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The Rehearsal: A Novel Hardcover – Bargain Price, May 17, 2010
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From Publishers Weekly
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Top Customer Reviews
We meet Victoria and Isolde, two sisters who attend a private girls school, Abbey Grange. A short distance away is the Drama Institute. These two establishments collide when an affair between Victoria and her teacher, Mr. Saladin, comes to light. The Drama Institute takes on this scandal and works it into their year-end performance production.
The book deals with the reactions of students to the shocking affair between Victoria and Mr. Saladin. Many of the students share their thoughts with the saxophone teacher who tutors many of them. The saxophone teacher, in my humble opinion, was the most outstanding character in this book. Her dry and witty humor, outspoken remarks, her almost cruel conversations and observations were simply hilarious and made her very life-like and believable.
As for the other characters, they seemed almost cardboard in comparison to the saxophone tutor who stole the entire show -- for me.
The book takes place within a year's time. The chapters read quickly and are headed by days of the week and/or month. The book revolves around the students reactions, thoughts, and the consequences of the affair.
Ms. Catton was in her early 20's when she wrote this book, which was written as her master's thesis for creative writing! This book was honored by being shortlisted for the 2009 Guardian First Book Award. Ms. Catton's writing skills have much to offer to the literary world.
This book is well written and reads in a very different and interesting fashion. Real life and the drama of the theater clash together. However, this book was hard for me to read and I felt as if I were plodding through. I wanted to enjoy it much more than I did, but it just wasn't my cuppa.
The basis for the story is a scandal at a school involving a music teacher, Mr Saladin, and Victoria, the elder sister of one of the main characters, Isolde. This impact of this event is viewed both from the point of view of the girls at the school, and also as the basis for an end of year drama production by the local drama Institute. The two stories start separately, but inevitably mesh as the book progresses. The drama school bit is arguably a bit of a stretched conceit, but this is forgivable as the author explores the concepts of reality and performance. But this is just one of the aspects of this book.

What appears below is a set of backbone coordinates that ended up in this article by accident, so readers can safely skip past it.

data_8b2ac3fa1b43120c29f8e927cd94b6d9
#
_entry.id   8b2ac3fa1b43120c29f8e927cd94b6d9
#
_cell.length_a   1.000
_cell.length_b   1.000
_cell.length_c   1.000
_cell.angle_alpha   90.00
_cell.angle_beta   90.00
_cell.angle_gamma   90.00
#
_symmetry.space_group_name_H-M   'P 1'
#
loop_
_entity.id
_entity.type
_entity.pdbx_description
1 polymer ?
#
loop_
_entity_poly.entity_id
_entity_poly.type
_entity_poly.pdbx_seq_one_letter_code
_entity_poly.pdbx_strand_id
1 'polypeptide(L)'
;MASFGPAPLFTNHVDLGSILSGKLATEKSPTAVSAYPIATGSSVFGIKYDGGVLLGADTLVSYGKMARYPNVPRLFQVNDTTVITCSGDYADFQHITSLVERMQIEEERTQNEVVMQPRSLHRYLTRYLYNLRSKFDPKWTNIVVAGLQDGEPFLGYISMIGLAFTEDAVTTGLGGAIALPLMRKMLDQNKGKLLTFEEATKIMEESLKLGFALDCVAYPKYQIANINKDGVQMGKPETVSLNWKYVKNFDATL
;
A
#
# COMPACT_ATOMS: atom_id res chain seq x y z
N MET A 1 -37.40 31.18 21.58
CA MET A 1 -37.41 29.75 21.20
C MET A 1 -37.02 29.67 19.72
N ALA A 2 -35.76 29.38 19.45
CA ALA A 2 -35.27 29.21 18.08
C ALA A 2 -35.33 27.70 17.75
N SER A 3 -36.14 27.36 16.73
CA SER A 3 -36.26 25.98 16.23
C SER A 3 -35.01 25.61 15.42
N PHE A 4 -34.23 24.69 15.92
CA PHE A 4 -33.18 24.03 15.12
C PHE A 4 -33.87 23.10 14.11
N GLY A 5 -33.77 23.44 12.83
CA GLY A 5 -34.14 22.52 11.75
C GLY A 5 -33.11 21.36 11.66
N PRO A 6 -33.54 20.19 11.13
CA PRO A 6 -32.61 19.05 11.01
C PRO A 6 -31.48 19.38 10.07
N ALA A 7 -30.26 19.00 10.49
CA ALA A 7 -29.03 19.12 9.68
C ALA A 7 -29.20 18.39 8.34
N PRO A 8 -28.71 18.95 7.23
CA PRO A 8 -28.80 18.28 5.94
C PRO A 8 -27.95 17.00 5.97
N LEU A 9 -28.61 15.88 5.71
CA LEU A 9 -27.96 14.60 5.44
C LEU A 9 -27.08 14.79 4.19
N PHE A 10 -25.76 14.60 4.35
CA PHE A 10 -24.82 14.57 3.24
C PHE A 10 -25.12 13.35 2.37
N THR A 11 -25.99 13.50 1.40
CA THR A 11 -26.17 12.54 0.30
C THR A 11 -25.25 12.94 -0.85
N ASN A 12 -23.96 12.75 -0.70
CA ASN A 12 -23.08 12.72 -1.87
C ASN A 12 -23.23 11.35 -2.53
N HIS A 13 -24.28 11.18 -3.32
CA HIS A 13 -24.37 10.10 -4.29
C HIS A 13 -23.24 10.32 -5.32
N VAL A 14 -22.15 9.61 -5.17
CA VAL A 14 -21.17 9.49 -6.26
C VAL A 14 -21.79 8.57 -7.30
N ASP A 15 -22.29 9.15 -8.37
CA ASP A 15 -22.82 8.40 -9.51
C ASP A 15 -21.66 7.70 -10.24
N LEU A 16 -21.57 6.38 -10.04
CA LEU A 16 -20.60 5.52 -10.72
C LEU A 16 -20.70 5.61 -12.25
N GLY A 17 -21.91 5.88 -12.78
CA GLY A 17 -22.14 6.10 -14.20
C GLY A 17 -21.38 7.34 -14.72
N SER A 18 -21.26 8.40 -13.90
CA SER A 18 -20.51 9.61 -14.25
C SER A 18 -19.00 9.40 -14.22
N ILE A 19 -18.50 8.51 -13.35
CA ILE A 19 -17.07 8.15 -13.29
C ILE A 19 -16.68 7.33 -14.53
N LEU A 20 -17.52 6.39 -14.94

Was the errant Mr Saladin any worse than the dark and mysterious "saxophone teacher" whose attempts to control and interfere with her charges appears at times more sinister than Mr Saladin's sexual urges. But her habit of speaking exactly what she thinks is hilarious at times. And the author's psychological insights into the fears of teenagers growing up are beautifully observed. And how does the media (in this case a play) reflect reality - and does reality exist - and how much of it is performance (as Shakespeare once noted), and so much more....
There's dark humour aplenty mixed with the fears and excitement of growing up.Read more ›
The story takes place between three neighboring groups of students. The Drama Institute is a drama college for aspiring actors, and the girls' high school, Abbey Grange, is an elite private school. The music school rounds out the settings of this novel. The sax teacher, a female of unknown identity, is often seen in shadow or startling light. Speaking of identity, only first or last names are identified, all except for one replacement teacher, Jean Critchley, who came on board when music teacher Mr. Saladin was let go. He had a scandalous affair with Victoria, one of the girls from Abbey Grange. This affair is the centerpiece story, from which all other stories, themes, and actions unfold. The abbreviated names personify the characters and their motivations in shadow for much of the story.Read more ›
Most Recent Customer Reviews
I must admit I didn't finish the book. I got about halfway through, but I was so confused - and uninterested - that I skipped ahead to the last chapter, but that didn't clear... Read morePublished 1 month ago by CA. reader
So, so frustrating Not surprised that when she wrote this she was in an MFA program, because it FEELS like that: really beautiful descriptions, but a narrative that's almost... Read morePublished 5 months ago by Gwen Orel
This book was fantastic. The topic of a student-teacher relationship can easily be a trite one, but Catton managed to present a different angle. Read morePublished 7 months ago by Kate McGuirk
Tranquil, contemplative, mysterious, slightly vague point of view, weaving in and out of threads slightly connected by one saxophone teacher, some threads woven on the outskirts,... Read morePublished 9 months ago by C. Oxford
Wonderful. Unique style, beautiful attention to detail. Enchanting.Published 9 months ago by Lindsay Carter
Read this after 'The Luminaries' and the stories and writing styles are very different.
The saxophone teacher is an intriguing character.
Maybe my expectations for this, Catton's first novel, were too high after loving her second novel, The Luminaries. Read morePublished 14 months ago by Richard Bon
I loved "The Luminaries," and I tried to read this but I just can't. I'll keep an eye on Catton, but for now I'm done. On to something more rewarding.Published 17 months ago by Liz in Arizona